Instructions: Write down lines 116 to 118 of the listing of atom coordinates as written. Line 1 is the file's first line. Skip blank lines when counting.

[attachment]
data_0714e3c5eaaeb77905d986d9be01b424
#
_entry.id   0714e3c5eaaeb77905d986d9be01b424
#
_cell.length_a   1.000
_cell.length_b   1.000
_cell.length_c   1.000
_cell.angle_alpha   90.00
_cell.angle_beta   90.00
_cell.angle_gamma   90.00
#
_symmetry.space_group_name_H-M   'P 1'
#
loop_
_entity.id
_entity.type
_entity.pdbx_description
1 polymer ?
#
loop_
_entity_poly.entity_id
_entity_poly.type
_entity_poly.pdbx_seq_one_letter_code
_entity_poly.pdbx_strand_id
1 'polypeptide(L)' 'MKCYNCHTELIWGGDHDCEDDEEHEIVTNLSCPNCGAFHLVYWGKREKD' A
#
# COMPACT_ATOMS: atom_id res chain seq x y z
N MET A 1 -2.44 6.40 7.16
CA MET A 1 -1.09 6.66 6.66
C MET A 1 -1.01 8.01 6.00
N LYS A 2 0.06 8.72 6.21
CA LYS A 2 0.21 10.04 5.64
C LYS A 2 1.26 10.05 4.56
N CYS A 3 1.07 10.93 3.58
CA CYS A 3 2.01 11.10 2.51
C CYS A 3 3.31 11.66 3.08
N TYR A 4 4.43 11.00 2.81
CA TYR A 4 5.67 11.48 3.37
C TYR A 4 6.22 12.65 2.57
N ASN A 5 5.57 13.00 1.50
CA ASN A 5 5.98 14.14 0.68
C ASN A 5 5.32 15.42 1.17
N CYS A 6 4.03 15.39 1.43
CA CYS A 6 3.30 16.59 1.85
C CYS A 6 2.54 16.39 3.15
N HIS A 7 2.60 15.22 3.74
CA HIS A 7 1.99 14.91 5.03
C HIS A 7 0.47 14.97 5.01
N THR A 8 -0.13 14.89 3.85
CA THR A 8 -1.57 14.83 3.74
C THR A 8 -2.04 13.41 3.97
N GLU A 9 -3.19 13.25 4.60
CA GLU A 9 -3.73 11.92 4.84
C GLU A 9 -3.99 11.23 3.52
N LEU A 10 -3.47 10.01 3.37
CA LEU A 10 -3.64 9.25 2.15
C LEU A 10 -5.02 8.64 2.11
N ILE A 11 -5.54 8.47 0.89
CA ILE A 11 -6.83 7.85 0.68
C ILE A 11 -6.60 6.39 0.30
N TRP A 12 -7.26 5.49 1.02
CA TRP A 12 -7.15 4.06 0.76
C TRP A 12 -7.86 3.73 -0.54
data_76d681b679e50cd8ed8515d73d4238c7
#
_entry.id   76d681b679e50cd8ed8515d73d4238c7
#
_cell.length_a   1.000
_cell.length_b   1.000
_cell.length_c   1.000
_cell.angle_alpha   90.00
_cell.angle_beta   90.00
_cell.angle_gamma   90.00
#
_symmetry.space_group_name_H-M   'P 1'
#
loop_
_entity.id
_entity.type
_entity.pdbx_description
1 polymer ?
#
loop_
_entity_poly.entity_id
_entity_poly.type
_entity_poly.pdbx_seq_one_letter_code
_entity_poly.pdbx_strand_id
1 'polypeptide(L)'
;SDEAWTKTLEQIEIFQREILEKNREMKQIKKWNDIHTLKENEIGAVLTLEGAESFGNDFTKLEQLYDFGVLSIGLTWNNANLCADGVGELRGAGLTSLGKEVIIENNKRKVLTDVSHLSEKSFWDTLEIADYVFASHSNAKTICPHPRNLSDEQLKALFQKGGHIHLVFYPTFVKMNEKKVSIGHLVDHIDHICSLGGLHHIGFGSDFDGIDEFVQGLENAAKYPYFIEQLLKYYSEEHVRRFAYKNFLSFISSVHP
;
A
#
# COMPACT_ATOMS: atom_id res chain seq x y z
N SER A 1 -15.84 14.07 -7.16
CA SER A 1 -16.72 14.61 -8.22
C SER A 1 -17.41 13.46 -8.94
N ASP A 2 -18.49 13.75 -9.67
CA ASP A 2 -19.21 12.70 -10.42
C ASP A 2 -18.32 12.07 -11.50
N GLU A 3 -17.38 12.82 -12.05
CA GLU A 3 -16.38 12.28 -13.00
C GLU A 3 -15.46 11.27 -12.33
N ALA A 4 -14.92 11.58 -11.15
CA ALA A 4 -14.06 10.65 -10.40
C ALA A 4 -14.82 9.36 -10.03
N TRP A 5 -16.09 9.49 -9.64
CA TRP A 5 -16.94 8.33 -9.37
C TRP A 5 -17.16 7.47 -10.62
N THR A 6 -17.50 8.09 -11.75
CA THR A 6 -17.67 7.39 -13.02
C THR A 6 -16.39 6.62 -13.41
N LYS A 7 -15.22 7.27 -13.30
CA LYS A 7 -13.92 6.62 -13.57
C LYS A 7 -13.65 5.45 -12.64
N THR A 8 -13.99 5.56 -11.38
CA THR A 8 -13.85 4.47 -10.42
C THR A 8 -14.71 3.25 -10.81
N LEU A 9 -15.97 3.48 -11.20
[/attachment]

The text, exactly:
CA THR A 8 -13.85 4.47 -10.42
C THR A 8 -14.71 3.25 -10.81
N LEU A 9 -15.97 3.48 -11.20